Patients as partners in radiology education: an innovative approach to teaching and assessing patient-centered communication

Beth A Lown, J Pierre Sasson, Peg Hinrichs
Academic Radiology 2008, 15 (4): 425-32

RATIONALE AND OBJECTIVES: Effective communication is essential for high quality care, yet little is known about radiologists' communication with patients, what constitutes "best communication practices," and how best to teach and evaluate it. We piloted educational strategies and an assessment instrument to teach and evaluate radiologists' communication skills. We focused on communication in the diagnostic mammography suite, where patient-radiologist interactions are often intense and stressful.

MATERIALS AND METHODS: We adapted existing instruments to create a Radiology Communication Skills Assessment Tool (RCSAT). We piloted an educational program that included patients as teachers and raters of interpersonal and communication skills, and implemented a radiology objective structured clinical examination (OSCE). We measured radiology residents' self-assessed skills, confidence and stress, as well as patient-rated communication skills using the RCSAT.

RESULTS: Residents' baseline self-assessed communication skills regarding abnormal mammograms were fair, confidence in their communication was minimal, and they found this communication stressful. Overall baseline communication skills, rated by patient-teachers using the RCSAT, were 3.62 on a 5-point scale (1 = poor to 5 = excellent). Analysis of post-OSCE debriefing comments yielded nine themes regarding effective radiology communication, as well as residents' reflections on the communication challenges they experience. The themes were integrated into subsequent RCSAT revisions. Residents' reflections were used to inform teaching workshops.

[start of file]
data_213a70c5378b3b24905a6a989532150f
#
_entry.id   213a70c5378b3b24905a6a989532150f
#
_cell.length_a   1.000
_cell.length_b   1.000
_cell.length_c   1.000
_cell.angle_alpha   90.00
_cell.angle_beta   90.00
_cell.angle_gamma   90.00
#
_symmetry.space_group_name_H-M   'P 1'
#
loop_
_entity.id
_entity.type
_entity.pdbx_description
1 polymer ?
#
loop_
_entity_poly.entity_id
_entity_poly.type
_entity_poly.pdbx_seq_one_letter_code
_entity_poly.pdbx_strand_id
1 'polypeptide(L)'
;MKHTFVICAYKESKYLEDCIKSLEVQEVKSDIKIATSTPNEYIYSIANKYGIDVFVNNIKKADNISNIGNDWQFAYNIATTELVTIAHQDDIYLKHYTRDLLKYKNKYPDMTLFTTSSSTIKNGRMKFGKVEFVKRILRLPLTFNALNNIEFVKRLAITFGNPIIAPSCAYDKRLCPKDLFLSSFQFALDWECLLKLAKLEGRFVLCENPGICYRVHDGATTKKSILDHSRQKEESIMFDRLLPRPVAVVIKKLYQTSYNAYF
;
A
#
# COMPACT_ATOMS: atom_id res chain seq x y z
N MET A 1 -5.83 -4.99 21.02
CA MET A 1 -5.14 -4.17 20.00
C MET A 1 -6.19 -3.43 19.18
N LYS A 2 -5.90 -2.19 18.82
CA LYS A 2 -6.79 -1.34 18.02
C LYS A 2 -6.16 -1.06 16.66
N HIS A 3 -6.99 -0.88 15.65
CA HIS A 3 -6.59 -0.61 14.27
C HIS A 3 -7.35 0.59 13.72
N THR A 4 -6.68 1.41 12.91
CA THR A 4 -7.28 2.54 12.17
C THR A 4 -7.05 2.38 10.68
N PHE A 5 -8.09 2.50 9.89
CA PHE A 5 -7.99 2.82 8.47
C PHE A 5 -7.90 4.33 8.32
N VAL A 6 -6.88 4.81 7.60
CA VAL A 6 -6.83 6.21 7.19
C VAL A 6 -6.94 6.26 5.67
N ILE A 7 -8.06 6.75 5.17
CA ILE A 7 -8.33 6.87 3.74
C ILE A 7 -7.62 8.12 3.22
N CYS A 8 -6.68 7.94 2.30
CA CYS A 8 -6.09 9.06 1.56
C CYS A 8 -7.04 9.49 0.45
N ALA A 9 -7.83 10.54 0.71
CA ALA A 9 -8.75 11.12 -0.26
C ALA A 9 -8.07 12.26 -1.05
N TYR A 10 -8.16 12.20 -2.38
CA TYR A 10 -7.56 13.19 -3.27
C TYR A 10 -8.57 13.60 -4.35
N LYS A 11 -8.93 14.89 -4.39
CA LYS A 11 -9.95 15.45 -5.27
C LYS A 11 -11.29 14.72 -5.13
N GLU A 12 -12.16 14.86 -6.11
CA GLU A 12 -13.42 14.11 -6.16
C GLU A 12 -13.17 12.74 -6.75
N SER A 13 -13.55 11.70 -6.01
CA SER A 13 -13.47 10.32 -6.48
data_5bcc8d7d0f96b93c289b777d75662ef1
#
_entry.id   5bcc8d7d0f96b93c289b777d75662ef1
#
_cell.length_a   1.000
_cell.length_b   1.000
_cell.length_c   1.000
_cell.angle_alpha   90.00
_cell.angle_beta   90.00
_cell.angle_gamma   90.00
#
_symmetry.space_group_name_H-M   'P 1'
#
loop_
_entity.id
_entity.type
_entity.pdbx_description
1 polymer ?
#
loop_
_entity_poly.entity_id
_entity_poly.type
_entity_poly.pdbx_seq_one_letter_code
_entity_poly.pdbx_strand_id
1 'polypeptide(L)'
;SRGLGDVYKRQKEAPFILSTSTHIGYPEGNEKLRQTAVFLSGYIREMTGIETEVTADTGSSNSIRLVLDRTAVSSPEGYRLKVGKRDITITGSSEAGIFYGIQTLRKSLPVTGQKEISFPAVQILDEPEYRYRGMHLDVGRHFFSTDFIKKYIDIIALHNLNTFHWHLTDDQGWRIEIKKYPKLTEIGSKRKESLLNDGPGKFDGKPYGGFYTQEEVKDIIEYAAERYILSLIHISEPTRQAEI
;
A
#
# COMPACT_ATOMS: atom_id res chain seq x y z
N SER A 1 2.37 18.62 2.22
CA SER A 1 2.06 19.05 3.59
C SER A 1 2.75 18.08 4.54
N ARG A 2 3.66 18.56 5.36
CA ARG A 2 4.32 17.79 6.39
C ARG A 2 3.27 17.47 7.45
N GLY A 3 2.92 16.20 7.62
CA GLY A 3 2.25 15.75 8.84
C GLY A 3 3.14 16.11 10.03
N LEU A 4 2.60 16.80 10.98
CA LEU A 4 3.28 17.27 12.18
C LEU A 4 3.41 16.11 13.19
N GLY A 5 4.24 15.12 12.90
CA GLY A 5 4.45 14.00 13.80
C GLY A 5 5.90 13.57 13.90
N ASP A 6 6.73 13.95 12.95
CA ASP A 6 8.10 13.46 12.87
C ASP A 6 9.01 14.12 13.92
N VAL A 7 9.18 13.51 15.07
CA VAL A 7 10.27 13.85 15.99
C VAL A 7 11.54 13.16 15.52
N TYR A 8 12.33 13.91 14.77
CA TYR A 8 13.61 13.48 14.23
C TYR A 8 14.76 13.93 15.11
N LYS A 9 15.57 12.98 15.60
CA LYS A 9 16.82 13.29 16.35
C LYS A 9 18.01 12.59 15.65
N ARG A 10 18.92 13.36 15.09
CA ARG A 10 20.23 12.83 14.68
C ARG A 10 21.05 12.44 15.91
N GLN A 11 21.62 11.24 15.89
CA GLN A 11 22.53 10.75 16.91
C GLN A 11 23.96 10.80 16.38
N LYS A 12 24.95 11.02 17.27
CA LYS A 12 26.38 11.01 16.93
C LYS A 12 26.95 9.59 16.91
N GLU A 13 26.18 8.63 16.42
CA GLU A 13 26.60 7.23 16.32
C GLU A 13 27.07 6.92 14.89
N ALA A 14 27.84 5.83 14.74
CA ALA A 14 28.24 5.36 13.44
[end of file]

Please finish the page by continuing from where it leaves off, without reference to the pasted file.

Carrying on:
CONCLUSION: Educational curricula on communication about difficult information can be implemented in radiology training programs. Radiology residents' performance can be assessed using a communication skills assessment tool during standardized patient-teacher encounters. Further research is necessary in this important domain.

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